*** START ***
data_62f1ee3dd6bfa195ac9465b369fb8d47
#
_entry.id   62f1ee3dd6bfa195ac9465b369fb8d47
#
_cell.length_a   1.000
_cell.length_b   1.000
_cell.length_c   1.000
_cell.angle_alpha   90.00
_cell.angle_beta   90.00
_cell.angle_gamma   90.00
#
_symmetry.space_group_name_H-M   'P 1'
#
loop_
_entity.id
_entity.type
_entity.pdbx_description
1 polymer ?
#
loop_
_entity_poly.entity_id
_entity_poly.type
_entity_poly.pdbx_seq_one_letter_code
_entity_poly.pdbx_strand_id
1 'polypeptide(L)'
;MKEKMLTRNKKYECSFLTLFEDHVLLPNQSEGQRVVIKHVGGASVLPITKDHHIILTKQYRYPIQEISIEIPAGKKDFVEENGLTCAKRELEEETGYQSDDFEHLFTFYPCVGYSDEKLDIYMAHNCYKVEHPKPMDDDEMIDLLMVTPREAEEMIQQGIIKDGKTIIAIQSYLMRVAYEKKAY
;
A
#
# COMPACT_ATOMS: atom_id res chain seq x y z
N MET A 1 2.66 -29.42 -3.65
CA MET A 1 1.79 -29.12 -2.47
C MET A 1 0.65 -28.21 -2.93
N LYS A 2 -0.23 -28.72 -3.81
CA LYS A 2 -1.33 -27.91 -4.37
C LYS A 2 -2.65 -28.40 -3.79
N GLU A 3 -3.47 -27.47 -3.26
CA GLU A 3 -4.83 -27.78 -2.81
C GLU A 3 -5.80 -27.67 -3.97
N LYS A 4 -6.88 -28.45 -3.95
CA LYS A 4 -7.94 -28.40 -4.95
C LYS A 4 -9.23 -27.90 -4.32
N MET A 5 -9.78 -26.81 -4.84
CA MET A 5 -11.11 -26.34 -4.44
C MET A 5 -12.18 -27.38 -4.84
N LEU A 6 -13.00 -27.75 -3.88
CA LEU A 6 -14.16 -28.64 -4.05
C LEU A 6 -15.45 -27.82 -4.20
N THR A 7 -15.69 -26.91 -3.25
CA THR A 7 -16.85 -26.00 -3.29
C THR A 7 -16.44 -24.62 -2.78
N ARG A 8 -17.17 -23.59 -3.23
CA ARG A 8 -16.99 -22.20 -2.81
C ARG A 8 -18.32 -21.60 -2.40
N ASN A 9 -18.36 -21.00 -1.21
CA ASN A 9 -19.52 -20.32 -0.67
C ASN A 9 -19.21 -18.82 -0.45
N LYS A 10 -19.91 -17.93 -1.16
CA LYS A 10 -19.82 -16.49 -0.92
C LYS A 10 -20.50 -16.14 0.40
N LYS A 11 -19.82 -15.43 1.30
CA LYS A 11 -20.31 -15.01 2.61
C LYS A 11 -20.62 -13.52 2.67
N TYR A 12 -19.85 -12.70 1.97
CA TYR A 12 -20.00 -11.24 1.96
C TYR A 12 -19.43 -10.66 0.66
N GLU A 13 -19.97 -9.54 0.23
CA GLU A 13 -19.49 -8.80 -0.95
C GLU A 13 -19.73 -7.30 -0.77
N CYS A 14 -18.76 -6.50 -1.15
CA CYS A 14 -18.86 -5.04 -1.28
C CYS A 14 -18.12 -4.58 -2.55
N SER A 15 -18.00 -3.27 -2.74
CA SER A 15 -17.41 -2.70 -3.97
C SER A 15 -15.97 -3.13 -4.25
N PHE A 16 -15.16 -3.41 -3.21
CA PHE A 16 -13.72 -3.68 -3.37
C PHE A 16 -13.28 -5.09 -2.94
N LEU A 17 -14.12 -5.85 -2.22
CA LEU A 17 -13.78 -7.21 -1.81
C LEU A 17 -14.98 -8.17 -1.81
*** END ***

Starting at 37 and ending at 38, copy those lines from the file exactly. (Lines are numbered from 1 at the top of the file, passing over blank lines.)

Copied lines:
N GLU A 3 -3.47 -27.47 -3.26
CA GLU A 3 -4.83 -27.78 -2.81